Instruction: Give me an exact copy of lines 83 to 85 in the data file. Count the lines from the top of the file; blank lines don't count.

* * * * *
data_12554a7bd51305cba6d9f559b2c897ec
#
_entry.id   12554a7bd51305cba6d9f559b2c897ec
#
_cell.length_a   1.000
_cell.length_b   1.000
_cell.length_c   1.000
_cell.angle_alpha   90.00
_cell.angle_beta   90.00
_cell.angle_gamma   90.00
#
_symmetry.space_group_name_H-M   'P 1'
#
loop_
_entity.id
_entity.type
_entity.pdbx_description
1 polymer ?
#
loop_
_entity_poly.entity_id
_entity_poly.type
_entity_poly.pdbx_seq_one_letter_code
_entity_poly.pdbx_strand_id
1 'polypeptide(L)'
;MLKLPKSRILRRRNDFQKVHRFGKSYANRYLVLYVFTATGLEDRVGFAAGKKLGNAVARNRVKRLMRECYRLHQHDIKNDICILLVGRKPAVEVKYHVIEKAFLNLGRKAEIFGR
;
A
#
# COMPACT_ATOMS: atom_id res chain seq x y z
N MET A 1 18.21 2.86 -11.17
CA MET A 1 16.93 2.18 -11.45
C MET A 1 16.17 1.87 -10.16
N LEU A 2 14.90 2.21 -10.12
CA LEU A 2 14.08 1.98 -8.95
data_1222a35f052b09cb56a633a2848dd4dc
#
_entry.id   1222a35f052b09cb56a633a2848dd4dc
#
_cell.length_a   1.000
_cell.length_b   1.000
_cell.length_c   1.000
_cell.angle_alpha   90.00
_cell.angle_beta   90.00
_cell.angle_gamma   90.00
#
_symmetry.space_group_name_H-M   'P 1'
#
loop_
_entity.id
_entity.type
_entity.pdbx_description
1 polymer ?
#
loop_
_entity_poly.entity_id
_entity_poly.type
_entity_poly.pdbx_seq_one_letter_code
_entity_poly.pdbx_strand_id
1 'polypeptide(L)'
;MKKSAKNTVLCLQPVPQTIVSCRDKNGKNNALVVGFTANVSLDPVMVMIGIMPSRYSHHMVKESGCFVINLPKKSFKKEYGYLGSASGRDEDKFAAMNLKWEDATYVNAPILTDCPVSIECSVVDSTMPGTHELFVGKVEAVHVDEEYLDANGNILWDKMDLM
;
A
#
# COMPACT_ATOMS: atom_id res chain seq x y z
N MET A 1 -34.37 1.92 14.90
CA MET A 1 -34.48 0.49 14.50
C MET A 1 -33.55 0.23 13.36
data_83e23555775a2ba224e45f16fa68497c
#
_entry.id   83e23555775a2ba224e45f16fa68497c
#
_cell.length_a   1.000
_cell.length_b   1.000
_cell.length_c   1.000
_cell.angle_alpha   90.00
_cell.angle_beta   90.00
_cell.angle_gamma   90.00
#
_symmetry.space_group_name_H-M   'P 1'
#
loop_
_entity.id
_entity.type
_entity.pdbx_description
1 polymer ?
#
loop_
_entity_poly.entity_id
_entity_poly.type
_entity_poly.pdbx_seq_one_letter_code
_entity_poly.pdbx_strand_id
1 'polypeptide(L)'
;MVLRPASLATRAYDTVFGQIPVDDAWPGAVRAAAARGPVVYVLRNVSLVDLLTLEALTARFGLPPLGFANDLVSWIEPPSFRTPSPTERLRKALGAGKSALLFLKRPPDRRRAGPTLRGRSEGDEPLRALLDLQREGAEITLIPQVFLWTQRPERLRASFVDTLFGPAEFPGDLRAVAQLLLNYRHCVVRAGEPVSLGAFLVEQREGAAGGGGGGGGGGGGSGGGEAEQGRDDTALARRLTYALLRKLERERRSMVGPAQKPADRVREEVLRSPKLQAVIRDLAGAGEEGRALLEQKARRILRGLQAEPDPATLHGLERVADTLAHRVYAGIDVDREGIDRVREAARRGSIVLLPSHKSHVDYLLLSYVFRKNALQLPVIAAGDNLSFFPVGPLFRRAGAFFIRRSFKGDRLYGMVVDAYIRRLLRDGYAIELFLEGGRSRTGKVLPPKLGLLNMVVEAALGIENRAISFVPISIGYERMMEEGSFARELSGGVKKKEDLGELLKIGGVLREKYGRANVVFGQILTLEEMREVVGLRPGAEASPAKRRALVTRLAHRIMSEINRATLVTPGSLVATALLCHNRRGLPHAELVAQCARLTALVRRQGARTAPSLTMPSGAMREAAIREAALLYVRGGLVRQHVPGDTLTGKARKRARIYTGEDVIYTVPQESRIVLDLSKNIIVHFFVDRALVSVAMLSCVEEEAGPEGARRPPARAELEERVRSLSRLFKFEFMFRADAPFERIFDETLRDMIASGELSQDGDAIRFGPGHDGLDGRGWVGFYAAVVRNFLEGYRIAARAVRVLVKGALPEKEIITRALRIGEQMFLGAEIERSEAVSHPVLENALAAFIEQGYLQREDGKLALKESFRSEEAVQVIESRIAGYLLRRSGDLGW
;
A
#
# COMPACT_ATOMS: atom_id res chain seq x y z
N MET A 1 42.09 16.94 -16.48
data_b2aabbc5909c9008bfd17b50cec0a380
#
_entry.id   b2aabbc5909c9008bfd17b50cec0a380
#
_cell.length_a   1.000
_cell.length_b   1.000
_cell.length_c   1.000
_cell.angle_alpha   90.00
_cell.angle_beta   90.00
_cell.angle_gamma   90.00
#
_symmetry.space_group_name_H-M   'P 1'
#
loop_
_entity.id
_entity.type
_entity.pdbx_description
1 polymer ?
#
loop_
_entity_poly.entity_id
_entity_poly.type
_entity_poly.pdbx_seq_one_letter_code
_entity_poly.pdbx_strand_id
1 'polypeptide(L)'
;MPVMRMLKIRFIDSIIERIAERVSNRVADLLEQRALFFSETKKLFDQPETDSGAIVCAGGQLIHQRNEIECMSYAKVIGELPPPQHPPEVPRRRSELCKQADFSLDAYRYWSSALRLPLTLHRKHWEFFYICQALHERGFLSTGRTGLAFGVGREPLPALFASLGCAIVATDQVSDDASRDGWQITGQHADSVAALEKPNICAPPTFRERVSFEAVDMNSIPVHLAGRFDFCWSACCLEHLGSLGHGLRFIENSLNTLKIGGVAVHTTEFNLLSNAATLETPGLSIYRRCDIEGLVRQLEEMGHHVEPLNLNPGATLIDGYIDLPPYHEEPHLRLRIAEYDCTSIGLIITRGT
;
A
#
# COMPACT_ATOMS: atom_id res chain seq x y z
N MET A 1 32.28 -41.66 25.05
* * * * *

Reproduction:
_entity.id
_entity.type
_entity.pdbx_description